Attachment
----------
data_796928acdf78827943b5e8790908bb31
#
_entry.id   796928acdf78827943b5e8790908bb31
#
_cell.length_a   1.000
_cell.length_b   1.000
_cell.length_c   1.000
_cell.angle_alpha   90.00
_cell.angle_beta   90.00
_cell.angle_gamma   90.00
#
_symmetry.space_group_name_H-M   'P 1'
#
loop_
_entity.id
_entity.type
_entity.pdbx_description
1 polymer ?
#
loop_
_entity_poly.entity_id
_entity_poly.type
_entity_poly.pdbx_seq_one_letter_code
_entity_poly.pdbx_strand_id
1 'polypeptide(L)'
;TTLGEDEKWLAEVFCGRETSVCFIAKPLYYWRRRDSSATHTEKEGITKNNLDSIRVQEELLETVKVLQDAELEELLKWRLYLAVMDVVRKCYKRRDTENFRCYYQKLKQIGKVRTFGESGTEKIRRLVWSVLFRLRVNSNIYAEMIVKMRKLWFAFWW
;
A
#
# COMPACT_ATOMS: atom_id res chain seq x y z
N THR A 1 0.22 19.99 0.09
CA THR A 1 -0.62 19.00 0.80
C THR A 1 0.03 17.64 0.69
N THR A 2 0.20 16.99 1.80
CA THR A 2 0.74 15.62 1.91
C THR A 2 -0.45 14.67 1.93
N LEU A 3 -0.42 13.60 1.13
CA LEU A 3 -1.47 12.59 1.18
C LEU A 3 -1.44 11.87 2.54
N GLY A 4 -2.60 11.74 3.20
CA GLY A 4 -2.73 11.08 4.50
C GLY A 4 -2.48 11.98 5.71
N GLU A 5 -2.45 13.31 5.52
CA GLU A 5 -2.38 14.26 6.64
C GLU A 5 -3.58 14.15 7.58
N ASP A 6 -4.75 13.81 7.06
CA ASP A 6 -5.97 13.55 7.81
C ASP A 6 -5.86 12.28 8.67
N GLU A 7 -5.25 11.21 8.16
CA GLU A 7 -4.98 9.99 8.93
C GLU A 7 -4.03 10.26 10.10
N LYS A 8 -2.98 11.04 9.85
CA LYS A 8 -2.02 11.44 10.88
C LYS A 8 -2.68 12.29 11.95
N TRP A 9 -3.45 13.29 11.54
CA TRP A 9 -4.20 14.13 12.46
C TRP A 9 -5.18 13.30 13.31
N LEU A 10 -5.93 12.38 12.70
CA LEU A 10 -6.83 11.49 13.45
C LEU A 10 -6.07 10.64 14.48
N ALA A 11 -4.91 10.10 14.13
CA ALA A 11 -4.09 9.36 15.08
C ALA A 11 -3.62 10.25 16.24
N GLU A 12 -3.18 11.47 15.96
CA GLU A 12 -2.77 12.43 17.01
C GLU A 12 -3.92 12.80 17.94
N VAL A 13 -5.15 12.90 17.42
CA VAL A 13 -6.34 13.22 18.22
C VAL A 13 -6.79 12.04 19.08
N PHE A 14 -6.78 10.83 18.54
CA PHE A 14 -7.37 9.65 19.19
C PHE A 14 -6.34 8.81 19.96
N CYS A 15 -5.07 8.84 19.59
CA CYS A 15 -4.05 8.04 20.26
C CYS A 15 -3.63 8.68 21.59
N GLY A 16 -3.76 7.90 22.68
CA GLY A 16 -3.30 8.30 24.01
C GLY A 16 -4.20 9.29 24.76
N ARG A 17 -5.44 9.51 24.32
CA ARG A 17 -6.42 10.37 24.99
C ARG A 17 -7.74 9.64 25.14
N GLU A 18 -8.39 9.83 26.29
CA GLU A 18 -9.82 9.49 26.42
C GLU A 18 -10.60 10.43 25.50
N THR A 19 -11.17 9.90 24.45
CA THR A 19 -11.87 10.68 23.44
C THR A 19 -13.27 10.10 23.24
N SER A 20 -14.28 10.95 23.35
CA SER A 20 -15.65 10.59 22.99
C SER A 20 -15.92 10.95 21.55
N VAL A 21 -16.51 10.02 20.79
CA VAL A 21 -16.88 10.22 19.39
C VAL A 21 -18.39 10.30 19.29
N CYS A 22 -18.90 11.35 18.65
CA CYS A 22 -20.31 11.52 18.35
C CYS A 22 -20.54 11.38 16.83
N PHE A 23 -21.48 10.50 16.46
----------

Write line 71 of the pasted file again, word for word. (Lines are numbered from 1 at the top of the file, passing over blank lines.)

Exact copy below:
CA PHE A 14 -7.37 9.65 19.19